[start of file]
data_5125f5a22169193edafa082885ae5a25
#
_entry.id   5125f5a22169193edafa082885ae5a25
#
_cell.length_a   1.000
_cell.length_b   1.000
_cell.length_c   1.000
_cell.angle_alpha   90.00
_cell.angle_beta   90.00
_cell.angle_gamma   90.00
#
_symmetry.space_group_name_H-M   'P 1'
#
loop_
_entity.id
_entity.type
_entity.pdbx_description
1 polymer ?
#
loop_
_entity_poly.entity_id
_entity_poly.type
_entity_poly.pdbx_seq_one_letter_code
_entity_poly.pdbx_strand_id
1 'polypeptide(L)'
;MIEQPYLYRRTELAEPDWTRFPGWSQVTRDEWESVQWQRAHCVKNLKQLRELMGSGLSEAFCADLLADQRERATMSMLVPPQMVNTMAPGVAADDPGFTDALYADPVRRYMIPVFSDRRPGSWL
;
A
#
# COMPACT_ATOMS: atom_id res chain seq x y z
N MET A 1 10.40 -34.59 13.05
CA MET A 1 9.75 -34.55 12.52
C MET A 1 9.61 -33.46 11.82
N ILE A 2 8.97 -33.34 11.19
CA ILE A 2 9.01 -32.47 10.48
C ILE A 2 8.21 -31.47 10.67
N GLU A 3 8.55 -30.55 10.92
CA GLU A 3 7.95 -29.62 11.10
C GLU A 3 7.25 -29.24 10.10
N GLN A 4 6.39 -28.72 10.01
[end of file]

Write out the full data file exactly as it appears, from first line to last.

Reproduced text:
data_5125f5a22169193edafa082885ae5a25
#
_entry.id   5125f5a22169193edafa082885ae5a25
#
_cell.length_a   1.000
_cell.length_b   1.000
_cell.length_c   1.000
_cell.angle_alpha   90.00
_cell.angle_beta   90.00
_cell.angle_gamma   90.00
#
_symmetry.space_group_name_H-M   'P 1'
#
loop_
_entity.id
_entity.type
_entity.pdbx_description
1 polymer ?
#
loop_
_entity_poly.entity_id
_entity_poly.type
_entity_poly.pdbx_seq_one_letter_code
_entity_poly.pdbx_strand_id
1 'polypeptide(L)'
;MIEQPYLYRRTELAEPDWTRFPGWSQVTRDEWESVQWQRAHCVKNLKQLRELMGSGLSEAFCADLLADQRERATMSMLVPPQMVNTMAPGVAADDPGFTDALYADPVRRYMIPVFSDRRPGSWL
;
A
#
# COMPACT_ATOMS: atom_id res chain seq x y z
N MET A 1 10.40 -34.59 13.05
CA MET A 1 9.75 -34.55 12.52
C MET A 1 9.61 -33.46 11.82
N ILE A 2 8.97 -33.34 11.19
CA ILE A 2 9.01 -32.47 10.48
C ILE A 2 8.21 -31.47 10.67
N GLU A 3 8.55 -30.55 10.92
CA GLU A 3 7.95 -29.62 11.10
C GLU A 3 7.25 -29.24 10.10
N GLN A 4 6.39 -28.72 10.01